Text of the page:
In this configuration, Ptx_loc is set to the minimum value in order to reduce the latency and to improve the location of patients when they are moving around. To reduce the probability of losing a beacon, Tlisten is set to 4 times Pbeacons. Hence, if a beacon gets lost there is still enough time to receive at least another two. This decision improves significantly the stability of the location algorithm.
The error margin of the location algorithm was proved to be around 2 m2. This error margin improves the results obtained in , despite the fact that the results presented in  were obtained outdoors. This is mainly because the BPs are placed much closer to one another in this case than in the experiments carried out in  (10 m × 10 m in these tests and 43 m × 43 m in ). However, this accuracy is similar to the one reported in CodeBlue , where the location algorithm is based on RSSI signatures.
3.2.3. WCIS Tests
The main goal of the WCI Subsystem tests was to determine the topology that suits better the target scenario. The first test deployment was composed of a network of DPs and a Gateway. In order to cover approximately 300 m2, five DPs and one Gateway were deployed, as Figure 10(A) shows. The main requirement the chosen topology has to meet is that the system supports at least five users ensuring that the percentage of lost packets is not more than 2% of those sent. It is worthwhile to remark upon the fact that these tests were run in a lab where intensive IEEE 802.11 tests were carried out in parallel. Thus, as it has been pointed out in Section 3.1.3, IEEE 802.15.4 channel 25 was selected in order to alleviate possible interference issues . In addition, the WCIS was deployed in the roof of the lab, which is built of metal structures and the lab itself is plenty of metal structures, which may affect the propagation of the electromagnetic signal.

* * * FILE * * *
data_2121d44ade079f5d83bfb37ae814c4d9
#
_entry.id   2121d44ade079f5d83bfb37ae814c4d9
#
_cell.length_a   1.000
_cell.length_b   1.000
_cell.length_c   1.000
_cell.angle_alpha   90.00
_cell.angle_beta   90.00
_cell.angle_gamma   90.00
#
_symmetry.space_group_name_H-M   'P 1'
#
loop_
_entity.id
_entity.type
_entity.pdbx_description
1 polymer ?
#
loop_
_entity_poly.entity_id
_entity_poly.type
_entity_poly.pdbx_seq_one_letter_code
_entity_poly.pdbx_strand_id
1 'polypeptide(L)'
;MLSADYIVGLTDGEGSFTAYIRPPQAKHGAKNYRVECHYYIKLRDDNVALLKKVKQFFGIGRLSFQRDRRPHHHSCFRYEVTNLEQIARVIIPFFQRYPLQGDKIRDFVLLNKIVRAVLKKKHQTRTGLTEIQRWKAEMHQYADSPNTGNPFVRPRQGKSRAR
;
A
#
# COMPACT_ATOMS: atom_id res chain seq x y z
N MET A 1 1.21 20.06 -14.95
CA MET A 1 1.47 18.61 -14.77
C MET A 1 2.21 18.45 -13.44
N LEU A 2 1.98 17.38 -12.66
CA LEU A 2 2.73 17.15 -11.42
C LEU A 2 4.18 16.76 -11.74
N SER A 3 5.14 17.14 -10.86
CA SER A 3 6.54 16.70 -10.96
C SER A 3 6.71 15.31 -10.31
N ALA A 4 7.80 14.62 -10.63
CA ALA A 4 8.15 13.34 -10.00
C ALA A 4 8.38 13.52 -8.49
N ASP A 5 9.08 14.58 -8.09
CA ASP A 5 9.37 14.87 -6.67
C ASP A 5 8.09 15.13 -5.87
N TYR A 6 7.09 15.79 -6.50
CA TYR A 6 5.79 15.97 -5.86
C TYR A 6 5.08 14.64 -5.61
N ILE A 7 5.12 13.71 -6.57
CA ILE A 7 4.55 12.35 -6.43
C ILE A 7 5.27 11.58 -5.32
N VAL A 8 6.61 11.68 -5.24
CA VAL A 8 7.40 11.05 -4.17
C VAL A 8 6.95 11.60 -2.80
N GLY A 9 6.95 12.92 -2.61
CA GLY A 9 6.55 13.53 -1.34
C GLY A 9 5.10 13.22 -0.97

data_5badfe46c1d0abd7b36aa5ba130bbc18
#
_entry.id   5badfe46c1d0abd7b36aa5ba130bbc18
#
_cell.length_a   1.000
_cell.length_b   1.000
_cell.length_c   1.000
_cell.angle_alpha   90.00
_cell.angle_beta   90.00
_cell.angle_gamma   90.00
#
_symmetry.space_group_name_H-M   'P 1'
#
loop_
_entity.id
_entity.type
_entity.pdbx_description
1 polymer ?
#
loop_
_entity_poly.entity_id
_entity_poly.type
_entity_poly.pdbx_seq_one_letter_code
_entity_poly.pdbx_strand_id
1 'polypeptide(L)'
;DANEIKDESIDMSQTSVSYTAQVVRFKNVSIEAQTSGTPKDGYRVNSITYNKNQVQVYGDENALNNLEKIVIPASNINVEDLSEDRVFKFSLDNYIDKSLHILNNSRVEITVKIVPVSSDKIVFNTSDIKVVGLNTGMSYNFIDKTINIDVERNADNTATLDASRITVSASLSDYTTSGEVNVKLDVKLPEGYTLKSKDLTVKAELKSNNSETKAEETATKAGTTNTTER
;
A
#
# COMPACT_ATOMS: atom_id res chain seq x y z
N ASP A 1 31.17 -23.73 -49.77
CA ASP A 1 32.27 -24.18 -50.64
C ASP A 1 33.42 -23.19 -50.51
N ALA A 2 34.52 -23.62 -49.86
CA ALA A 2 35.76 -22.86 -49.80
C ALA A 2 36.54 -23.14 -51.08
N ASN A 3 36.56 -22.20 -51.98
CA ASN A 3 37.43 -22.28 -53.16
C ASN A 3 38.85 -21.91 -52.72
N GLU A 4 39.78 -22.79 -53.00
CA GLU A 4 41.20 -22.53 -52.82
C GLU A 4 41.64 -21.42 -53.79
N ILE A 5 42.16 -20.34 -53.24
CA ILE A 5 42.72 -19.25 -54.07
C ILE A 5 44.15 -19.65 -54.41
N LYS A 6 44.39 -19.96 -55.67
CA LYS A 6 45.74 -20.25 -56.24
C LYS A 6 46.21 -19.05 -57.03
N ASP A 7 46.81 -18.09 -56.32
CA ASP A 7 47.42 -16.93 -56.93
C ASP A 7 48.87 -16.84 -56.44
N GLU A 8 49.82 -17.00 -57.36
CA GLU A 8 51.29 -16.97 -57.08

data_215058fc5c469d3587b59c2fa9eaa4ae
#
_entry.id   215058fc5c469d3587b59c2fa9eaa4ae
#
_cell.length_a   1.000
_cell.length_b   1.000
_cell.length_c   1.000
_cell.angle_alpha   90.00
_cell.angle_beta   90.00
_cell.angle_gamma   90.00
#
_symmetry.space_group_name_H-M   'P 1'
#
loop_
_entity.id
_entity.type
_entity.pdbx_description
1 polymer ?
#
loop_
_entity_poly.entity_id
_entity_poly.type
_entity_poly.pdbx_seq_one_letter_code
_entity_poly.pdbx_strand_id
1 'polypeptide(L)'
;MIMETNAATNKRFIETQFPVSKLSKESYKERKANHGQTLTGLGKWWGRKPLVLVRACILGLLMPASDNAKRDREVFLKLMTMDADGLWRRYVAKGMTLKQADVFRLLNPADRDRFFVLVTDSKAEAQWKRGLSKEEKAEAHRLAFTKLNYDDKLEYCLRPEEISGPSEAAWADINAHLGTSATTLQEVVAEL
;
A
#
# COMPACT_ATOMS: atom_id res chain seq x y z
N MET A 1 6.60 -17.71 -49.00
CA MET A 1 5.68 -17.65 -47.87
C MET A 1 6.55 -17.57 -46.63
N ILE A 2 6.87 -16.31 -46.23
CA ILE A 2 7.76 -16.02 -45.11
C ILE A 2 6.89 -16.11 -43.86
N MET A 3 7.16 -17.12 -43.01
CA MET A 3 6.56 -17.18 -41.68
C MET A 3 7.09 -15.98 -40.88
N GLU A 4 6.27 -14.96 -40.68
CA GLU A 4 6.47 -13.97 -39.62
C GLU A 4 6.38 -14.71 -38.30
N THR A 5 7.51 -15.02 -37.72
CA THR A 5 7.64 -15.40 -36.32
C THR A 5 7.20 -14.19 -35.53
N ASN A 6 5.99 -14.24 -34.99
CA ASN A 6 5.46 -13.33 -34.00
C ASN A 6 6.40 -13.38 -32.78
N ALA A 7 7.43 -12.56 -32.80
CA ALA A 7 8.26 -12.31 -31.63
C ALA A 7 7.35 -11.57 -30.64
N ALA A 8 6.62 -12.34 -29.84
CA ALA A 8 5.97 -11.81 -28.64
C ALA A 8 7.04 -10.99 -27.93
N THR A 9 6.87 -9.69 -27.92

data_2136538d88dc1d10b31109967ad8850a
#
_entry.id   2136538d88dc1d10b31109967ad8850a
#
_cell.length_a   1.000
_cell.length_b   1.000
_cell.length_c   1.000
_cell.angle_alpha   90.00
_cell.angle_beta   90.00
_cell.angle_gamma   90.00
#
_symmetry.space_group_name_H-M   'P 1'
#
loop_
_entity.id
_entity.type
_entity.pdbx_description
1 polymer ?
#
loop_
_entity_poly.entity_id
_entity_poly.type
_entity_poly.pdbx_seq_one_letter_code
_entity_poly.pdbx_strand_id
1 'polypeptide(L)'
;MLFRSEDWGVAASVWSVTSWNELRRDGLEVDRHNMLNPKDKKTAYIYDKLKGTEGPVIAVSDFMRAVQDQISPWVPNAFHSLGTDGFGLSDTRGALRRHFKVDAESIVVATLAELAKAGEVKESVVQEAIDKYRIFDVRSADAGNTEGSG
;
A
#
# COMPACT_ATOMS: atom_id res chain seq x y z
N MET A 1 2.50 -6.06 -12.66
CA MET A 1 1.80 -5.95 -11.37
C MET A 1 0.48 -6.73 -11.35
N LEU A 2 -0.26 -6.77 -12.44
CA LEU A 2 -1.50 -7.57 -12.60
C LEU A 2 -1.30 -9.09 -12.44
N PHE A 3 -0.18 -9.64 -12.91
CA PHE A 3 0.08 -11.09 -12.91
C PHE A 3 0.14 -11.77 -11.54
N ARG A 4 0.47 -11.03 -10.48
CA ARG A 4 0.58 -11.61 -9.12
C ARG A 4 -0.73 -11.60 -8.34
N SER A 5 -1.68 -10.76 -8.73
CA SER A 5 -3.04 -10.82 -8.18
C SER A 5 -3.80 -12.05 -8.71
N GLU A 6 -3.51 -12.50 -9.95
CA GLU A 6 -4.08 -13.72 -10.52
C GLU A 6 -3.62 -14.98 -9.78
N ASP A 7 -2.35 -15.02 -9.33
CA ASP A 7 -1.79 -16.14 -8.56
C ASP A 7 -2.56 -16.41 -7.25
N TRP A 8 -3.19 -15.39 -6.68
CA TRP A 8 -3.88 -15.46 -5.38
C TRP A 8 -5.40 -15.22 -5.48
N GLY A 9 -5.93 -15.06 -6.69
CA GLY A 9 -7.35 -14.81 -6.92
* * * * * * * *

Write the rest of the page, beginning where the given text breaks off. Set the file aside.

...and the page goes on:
First, a scenario composed by a network of DPs and a Gateway was tested. Obtained results show that this topology does not support high rate applications. Figure 10(B) shows that the percentage of lost packets increases non-linearly with the number of patients and greatly exceeds the maximum loss percentage allowed. This is due to the fact that the traffic handled by the network does not grow linearly with the number of patients, but higher, since it not only increases the traffic added by the sources, but also the traffic forwarded by the DPs. Similar issues were also reported in .Therefore, this configuration is suitable for applications that present low traffic load, but require high coverage (e.g., ordinary temperature checking on-demand or location fixing), but it does not work for high rate applications (e.g., real-time ECG monitoring) since it does not support more than 6 WDADs sending messages every 260 ms (∼3.1 Kbps).